Leadership, Productivity, and My Vegetable Garden
It happens every summer. No matter how good our intentions or how disciplined we are, at some point our vegetable garden gets away from us.
We know what we are supposed to do. Fertilize it by working in rich, organic material into the soil. Plant it. Water it. And keep the weeds out. If we do these basic things, we will have a decent harvest.
But too often we get distracted. We give it good attention in the few weeks after we plant it. But at some point during the summer, we just let it do it’s thing. Fortunately for us, we live in a part of the country where once your garden is established, watering isn’t usually an issue.
In our defense, this is not intentional. And we often have an excuse. Kids and family activities often take up a good portion of the weekend when we would normally give our garden attention. In fact it usually happens when we are away on vacation. But at some point, the garden goes crazy.
I blame it on the weeds. There are certain weeds that love the hottest and most humid part of the summer. It just so happens that I hate working in the garden during that same time. Heat. Sweat. Bugs. Dirt. Nasty!
As the summer wanes, at some point we buck up and tear into the garden. It’s hot and sticky, but after a few hours, the weeds are gone and the garden looks much better.
It’s also at this point that we rethink our planting strategy. Inevitably, we try to cram too much into our little garden and the plants grow over and into each other. But it’s too late to do much about it at this point.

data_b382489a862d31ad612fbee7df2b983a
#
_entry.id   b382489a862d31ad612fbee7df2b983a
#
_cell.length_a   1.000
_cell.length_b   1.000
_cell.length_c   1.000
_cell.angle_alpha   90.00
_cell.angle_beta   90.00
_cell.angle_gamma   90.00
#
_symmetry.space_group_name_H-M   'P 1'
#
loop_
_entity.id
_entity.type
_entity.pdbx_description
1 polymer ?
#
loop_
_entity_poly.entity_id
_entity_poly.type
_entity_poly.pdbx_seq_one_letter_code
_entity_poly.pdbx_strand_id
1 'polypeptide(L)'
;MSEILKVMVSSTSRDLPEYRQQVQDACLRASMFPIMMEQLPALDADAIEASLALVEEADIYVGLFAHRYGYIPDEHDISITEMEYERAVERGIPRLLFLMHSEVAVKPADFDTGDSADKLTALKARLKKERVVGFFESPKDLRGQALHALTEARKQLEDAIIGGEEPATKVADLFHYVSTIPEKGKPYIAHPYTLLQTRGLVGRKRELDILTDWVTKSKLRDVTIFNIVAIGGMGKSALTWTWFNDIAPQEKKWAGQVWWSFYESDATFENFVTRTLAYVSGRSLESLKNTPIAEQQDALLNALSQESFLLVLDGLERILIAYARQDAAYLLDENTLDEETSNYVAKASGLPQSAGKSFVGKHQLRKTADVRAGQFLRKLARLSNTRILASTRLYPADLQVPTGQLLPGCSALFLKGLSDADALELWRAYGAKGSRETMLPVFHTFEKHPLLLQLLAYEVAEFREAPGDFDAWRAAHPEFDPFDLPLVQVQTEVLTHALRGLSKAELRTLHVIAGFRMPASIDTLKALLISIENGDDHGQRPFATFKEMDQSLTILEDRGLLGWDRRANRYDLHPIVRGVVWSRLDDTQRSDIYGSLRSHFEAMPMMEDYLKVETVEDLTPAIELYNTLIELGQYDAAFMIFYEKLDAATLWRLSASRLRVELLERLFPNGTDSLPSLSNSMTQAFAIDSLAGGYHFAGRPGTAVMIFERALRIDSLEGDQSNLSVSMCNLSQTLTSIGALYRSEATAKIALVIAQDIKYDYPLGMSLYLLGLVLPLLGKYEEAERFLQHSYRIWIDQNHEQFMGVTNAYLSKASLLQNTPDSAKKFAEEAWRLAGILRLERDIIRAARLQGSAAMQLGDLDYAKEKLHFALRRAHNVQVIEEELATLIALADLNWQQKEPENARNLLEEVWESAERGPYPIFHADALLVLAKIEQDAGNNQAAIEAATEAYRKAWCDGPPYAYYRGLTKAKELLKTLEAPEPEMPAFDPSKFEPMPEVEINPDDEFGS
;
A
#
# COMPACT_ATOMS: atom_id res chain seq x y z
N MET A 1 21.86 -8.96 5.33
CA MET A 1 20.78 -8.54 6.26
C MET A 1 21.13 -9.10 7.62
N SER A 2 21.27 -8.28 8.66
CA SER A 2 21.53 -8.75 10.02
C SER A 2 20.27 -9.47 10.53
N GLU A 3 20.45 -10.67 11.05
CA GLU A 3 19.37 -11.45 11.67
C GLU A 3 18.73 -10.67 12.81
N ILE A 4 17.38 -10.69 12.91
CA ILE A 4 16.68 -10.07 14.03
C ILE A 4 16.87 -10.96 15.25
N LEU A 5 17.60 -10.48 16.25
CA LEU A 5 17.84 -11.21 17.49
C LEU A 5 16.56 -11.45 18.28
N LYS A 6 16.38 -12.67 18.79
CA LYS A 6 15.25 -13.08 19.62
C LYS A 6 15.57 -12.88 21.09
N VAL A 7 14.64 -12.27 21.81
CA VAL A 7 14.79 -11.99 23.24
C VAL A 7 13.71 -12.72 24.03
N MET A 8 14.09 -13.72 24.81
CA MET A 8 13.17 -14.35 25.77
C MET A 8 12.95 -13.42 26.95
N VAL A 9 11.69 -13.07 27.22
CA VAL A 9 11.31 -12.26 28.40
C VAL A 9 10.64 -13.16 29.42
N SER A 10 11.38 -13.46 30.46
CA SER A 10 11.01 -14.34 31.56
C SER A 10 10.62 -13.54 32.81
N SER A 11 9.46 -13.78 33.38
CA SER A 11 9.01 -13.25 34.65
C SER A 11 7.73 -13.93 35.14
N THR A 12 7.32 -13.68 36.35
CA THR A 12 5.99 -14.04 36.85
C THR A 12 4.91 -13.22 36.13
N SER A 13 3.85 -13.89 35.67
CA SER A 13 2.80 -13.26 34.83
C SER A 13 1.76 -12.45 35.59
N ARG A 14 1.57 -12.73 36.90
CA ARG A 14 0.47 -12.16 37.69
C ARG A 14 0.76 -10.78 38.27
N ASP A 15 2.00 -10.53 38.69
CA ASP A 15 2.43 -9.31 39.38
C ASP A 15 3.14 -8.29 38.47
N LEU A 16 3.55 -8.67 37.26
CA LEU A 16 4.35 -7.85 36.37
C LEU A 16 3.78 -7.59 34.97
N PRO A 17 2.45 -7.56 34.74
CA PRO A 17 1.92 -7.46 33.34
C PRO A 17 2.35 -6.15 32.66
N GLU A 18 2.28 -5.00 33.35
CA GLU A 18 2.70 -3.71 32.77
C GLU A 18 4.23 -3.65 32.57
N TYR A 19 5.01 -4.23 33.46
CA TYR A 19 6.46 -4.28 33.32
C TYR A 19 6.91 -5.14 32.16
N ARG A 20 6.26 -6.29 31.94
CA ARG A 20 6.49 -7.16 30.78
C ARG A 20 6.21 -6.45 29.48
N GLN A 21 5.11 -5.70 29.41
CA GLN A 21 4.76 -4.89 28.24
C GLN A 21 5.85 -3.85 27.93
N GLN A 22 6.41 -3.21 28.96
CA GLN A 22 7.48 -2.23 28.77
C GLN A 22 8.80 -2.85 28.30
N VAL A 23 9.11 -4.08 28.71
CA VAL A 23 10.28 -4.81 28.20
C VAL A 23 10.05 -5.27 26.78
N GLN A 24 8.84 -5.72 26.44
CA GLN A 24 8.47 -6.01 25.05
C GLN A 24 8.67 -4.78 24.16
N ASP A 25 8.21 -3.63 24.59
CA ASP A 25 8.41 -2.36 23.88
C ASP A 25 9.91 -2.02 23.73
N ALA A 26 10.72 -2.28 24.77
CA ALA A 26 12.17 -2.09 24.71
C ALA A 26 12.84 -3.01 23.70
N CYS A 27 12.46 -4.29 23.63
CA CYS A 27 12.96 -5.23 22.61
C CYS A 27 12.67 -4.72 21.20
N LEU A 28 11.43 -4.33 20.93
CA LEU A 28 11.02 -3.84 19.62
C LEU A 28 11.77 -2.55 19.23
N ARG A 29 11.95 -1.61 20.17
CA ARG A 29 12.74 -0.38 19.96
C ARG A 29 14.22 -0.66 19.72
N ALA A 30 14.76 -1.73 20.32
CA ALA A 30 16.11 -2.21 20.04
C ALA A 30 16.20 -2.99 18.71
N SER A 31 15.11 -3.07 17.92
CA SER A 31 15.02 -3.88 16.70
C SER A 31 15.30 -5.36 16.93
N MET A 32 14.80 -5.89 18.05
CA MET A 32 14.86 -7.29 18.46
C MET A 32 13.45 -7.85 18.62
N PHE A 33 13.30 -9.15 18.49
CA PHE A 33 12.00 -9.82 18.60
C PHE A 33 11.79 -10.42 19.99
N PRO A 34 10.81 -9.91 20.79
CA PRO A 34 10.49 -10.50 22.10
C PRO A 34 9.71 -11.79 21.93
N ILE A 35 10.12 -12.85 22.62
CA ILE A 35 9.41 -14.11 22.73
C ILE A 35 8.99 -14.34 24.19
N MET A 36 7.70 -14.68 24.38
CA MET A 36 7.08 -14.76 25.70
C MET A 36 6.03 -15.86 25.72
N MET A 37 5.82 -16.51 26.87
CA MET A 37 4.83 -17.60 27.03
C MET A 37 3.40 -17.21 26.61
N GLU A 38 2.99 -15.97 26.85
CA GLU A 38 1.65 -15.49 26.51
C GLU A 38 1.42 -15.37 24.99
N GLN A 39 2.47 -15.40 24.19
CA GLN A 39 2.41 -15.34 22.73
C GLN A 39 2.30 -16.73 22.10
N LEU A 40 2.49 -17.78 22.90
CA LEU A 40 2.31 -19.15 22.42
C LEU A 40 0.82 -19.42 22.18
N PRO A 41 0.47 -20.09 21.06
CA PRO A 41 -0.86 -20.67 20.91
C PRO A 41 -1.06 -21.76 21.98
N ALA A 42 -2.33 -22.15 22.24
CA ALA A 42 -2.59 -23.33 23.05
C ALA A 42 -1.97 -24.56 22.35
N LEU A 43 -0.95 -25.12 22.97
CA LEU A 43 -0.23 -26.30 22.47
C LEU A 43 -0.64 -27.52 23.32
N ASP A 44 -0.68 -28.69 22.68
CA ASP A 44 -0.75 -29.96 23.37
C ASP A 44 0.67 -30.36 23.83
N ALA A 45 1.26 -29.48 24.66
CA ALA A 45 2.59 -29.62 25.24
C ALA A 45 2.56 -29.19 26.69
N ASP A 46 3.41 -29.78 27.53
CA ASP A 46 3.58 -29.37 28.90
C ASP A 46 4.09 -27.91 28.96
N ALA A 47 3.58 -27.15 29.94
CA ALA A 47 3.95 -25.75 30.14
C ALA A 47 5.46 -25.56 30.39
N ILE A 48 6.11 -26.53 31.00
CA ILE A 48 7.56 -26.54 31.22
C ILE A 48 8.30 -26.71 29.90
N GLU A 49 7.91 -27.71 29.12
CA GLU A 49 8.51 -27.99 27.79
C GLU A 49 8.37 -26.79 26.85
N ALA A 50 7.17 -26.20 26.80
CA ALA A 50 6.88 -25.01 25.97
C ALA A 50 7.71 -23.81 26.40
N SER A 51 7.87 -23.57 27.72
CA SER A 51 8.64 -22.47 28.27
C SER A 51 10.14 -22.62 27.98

We should have thinned out the plants when they were just inches tall.
Leadership is like keeping a garden.
Leadership requires constant weeding.
Keeping out extraneous and competing priorities is an ongoing task in personal and organizational productivity. Too often we let the “weeds” enter because at first they aren’t much of a problem. But if we let them take hold, we’ll find ourselves in a crisis that requires extra effort to overcome. Like when I return from vacation to a weed-filled garden.
Leadership is enhanced when we also “thin.”
Even if we do a good job of keeping the weeds under control, if we haven’t thinned the garden we may end up with too much of a good thing. We may have an abundance of “produce,” but it may be stunted and deformed because we tried to jam too much into the space we had. We can actually limit our productivity by trying to be too productive.
Produce from a garden that has been properly weeded and thinned will bring top dollar at the market. But no one wants the undersized, stunted, and deformed produce…unless it’s a lot cheaper.
The more verses better trade off.
Too often we focus so much on being more productive that we forget to evaluate if the more is producing better results. We get “weeding,” but “thinning” is hard.
When it comes to the world of leadership and productivity, there are quite a few resources that preach the concept of “weeding.” But there are fewer that focus on the harder task of “thinning.”
I recommend reading these books. Essentialism: The Disciplined Pursuit of Less and The ONE Thing: The Surprisingly Simple Truth Behind Extraordinary Results. You can read my brief review of Essentialism here. These are both excellent resources for digging into this leadership concept. (Another resource along these line is Phil Cooke’s One Big Thing: Discovering What You Were Born to Do.)
More on weeding verses thinning.
Weeding focuses on eliminating the external competition.
Thinning intentionally eliminates even some of the internal competition.
Weeding focuses on producing the most.
Thinning focuses on producing the best.
Weeding removes the bad for the sake of the good.
Thinning removes some of the good for the sake of the best.
Good leaders weed, but great leaders thin.
-How have you seen this principle at play? Why do you think thinning is so difficult?